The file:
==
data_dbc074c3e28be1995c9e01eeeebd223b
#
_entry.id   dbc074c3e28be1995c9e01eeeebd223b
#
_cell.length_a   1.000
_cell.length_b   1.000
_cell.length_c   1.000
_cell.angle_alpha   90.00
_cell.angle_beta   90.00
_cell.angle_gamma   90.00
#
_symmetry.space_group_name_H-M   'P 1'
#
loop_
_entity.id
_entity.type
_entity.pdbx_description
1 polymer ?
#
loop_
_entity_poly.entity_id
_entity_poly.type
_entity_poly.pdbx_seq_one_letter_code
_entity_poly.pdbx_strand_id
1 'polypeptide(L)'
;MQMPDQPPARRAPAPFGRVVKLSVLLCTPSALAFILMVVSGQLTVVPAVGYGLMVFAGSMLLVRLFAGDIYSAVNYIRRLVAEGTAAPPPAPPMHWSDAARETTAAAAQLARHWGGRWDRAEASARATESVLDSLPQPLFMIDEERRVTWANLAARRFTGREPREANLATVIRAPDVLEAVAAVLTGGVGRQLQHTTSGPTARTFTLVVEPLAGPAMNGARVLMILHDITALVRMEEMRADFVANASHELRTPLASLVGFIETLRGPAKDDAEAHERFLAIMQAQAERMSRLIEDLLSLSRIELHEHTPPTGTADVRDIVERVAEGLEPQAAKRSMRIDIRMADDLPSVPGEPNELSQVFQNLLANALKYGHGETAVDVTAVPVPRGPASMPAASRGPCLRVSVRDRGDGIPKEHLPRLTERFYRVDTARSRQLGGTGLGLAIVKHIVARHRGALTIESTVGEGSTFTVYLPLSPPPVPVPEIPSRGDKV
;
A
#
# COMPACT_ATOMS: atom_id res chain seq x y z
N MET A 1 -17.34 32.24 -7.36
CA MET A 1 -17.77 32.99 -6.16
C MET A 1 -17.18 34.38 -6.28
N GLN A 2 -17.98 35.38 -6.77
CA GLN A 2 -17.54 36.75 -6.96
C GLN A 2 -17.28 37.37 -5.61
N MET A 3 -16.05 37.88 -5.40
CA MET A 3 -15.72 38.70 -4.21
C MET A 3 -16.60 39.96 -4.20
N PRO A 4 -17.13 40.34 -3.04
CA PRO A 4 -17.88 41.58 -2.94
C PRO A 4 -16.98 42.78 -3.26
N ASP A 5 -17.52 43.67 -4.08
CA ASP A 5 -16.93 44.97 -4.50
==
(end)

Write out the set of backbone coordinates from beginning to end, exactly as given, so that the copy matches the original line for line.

data_dbc074c3e28be1995c9e01eeeebd223b
#
_entry.id   dbc074c3e28be1995c9e01eeeebd223b
#
_cell.length_a   1.000
_cell.length_b   1.000
_cell.length_c   1.000
_cell.angle_alpha   90.00
_cell.angle_beta   90.00
_cell.angle_gamma   90.00
#
_symmetry.space_group_name_H-M   'P 1'
#
loop_
_entity.id
_entity.type
_entity.pdbx_description
1 polymer ?
#
loop_
_entity_poly.entity_id
_entity_poly.type
_entity_poly.pdbx_seq_one_letter_code
_entity_poly.pdbx_strand_id
1 'polypeptide(L)'
;MQMPDQPPARRAPAPFGRVVKLSVLLCTPSALAFILMVVSGQLTVVPAVGYGLMVFAGSMLLVRLFAGDIYSAVNYIRRLVAEGTAAPPPAPPMHWSDAARETTAAAAQLARHWGGRWDRAEASARATESVLDSLPQPLFMIDEERRVTWANLAARRFTGREPREANLATVIRAPDVLEAVAAVLTGGVGRQLQHTTSGPTARTFTLVVEPLAGPAMNGARVLMILHDITALVRMEEMRADFVANASHELRTPLASLVGFIETLRGPAKDDAEAHERFLAIMQAQAERMSRLIEDLLSLSRIELHEHTPPTGTADVRDIVERVAEGLEPQAAKRSMRIDIRMADDLPSVPGEPNELSQVFQNLLANALKYGHGETAVDVTAVPVPRGPASMPAASRGPCLRVSVRDRGDGIPKEHLPRLTERFYRVDTARSRQLGGTGLGLAIVKHIVARHRGALTIESTVGEGSTFTVYLPLSPPPVPVPEIPSRGDKV
;
A
#
# COMPACT_ATOMS: atom_id res chain seq x y z
N MET A 1 -17.34 32.24 -7.36
CA MET A 1 -17.77 32.99 -6.16
C MET A 1 -17.18 34.38 -6.28
N GLN A 2 -17.98 35.38 -6.77
CA GLN A 2 -17.54 36.75 -6.96
C GLN A 2 -17.28 37.37 -5.61
N MET A 3 -16.05 37.88 -5.40
CA MET A 3 -15.72 38.70 -4.21
C MET A 3 -16.60 39.96 -4.20
N PRO A 4 -17.13 40.34 -3.04
CA PRO A 4 -17.88 41.58 -2.94
C PRO A 4 -16.98 42.78 -3.26
N ASP A 5 -17.52 43.67 -4.08
CA ASP A 5 -16.93 44.97 -4.50